Review: A Midsummer Night’s Dream

Below is a lovely review on our last show, A midsummer Night’s Dream by Weasel Features. Thank you!

A Midsummer Night’s Dream

Read the plot for the play here

My decision to see all of Shakespeare’s plays performed live inside of a year was made on 23rd April 2016 – the 400th anniversary his death. If I’d thought about it in advance there would have been more time to plan. I would have kickstarted this challenge with a play that day perhaps, or at least one that week. Given that 38 plays in 52 weeks works out as a play every 9.6 days, there’s no time to waste. It was an impulsive decision however, which meant that I didn’t end up seeing any Shakespeare until June – whoops!

I want to see Shakespeare live, but I don’t just want to see traditional performances. The beauty of Shakespeare is that over the centuries his words have been ripped apart, edited, played with, interpreted and presented in so many different permutations that there is no wrong way to ‘do’ Shakespeare. I want to enjoy that variety to the fullest by watching plays, operas, recitals, ballets and dance performances by professionals, youths and amateur dramatic societies. With A Midsummer Night’s Dream (AMND), a play I know well, I leapt at the opportunity to see it done in a new way; I went to see an amateur ballet.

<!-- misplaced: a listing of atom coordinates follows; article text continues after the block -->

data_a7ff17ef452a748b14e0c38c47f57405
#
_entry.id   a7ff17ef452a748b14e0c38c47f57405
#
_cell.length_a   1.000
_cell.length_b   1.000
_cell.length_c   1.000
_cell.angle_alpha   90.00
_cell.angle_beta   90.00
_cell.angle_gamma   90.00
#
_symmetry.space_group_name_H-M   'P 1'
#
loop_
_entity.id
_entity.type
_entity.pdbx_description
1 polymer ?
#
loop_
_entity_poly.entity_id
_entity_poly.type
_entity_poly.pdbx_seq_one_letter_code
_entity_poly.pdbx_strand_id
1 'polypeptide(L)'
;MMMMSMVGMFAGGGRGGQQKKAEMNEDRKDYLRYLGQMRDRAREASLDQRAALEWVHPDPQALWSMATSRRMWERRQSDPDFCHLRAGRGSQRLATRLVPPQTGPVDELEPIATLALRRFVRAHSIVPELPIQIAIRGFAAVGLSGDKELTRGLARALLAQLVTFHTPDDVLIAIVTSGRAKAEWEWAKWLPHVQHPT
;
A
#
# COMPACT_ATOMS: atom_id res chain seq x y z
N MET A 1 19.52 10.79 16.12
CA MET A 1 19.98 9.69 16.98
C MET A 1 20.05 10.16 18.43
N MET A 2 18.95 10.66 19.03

On Friday 3rd June 2016 I enjoyed a surreal Friday evening as I watched AMND performed by the Yuka Kodama Ballet Group at Wychwood School. Part of the reason I wanted to see a ballet version is that I don’t hugely like AMND. I find the mechanicals’ plot time consuming and tedious, the women of the play are fairly meh and when Titania shows a hint of defiance towards Oberon, she is punished by being made to fall in love with a donkey. It’s not Shakespeare’s finest, nor is it hugely funny, yet AMND seems to be the most popular of his plays with dozens of performances this summer across the UK. I could have gone to a promenade version by Creation Theatre but the ballet appealed to me as something different.